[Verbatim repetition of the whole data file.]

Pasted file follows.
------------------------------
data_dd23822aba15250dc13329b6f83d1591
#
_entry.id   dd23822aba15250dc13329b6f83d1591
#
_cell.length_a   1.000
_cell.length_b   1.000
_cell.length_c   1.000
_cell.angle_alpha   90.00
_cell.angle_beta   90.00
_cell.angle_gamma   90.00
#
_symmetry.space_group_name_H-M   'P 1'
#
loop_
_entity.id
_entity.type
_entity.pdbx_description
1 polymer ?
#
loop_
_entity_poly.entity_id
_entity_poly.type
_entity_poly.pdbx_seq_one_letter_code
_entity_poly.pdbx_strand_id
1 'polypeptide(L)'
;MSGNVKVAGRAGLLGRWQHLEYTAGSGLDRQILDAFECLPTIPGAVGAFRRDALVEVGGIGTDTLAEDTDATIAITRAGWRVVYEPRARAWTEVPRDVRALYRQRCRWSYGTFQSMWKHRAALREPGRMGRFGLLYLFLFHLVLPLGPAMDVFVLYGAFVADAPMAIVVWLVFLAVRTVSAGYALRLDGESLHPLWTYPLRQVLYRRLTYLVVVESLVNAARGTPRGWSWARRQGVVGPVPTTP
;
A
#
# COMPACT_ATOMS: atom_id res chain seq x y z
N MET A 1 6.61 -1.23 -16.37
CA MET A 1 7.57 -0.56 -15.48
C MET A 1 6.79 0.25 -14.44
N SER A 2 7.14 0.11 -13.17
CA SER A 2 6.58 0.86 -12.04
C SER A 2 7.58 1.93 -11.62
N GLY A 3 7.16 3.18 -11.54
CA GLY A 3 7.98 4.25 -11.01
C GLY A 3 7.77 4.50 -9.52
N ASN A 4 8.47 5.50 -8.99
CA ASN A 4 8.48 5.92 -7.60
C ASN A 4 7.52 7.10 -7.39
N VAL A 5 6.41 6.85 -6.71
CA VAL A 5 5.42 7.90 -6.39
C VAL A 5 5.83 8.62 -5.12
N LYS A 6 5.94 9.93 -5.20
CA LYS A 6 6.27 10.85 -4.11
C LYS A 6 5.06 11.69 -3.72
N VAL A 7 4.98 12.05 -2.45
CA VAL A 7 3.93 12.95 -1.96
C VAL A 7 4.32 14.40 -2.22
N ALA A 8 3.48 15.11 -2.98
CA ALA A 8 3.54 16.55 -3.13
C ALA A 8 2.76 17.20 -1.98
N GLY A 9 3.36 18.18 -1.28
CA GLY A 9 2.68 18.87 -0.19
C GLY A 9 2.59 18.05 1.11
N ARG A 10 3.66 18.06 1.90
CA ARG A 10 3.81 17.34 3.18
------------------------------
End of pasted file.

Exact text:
data_dd23822aba15250dc13329b6f83d1591
#
_entry.id   dd23822aba15250dc13329b6f83d1591
#
_cell.length_a   1.000
_cell.length_b   1.000
_cell.length_c   1.000
_cell.angle_alpha   90.00
_cell.angle_beta   90.00
_cell.angle_gamma   90.00
#
_symmetry.space_group_name_H-M   'P 1'
#
loop_
_entity.id
_entity.type
_entity.pdbx_description
1 polymer ?
#
loop_
_entity_poly.entity_id
_entity_poly.type
_entity_poly.pdbx_seq_one_letter_code
_entity_poly.pdbx_strand_id
1 'polypeptide(L)'
;MSGNVKVAGRAGLLGRWQHLEYTAGSGLDRQILDAFECLPTIPGAVGAFRRDALVEVGGIGTDTLAEDTDATIAITRAGWRVVYEPRARAWTEVPRDVRALYRQRCRWSYGTFQSMWKHRAALREPGRMGRFGLLYLFLFHLVLPLGPAMDVFVLYGAFVADAPMAIVVWLVFLAVRTVSAGYALRLDGESLHPLWTYPLRQVLYRRLTYLVVVESLVNAARGTPRGWSWARRQGVVGPVPTTP
;
A
#
# COMPACT_ATOMS: atom_id res chain seq x y z
N MET A 1 6.61 -1.23 -16.37
CA MET A 1 7.57 -0.56 -15.48
C MET A 1 6.79 0.25 -14.44
N SER A 2 7.14 0.11 -13.17
CA SER A 2 6.58 0.86 -12.04
C SER A 2 7.58 1.93 -11.62
N GLY A 3 7.16 3.18 -11.54
CA GLY A 3 7.98 4.25 -11.01
C GLY A 3 7.77 4.50 -9.52
N ASN A 4 8.47 5.50 -8.99
CA ASN A 4 8.48 5.92 -7.60
C ASN A 4 7.52 7.10 -7.39
N VAL A 5 6.41 6.85 -6.71
CA VAL A 5 5.42 7.90 -6.39
C VAL A 5 5.83 8.62 -5.12
N LYS A 6 5.94 9.93 -5.20
CA LYS A 6 6.27 10.85 -4.11
C LYS A 6 5.06 11.69 -3.72
N VAL A 7 4.98 12.05 -2.45
CA VAL A 7 3.93 12.95 -1.96
C VAL A 7 4.32 14.40 -2.22
N ALA A 8 3.48 15.11 -2.98
CA ALA A 8 3.54 16.55 -3.13
C ALA A 8 2.76 17.20 -1.98
N GLY A 9 3.36 18.18 -1.28
CA GLY A 9 2.68 18.87 -0.19
C GLY A 9 2.59 18.05 1.11
N ARG A 10 3.66 18.06 1.90
CA ARG A 10 3.81 17.34 3.18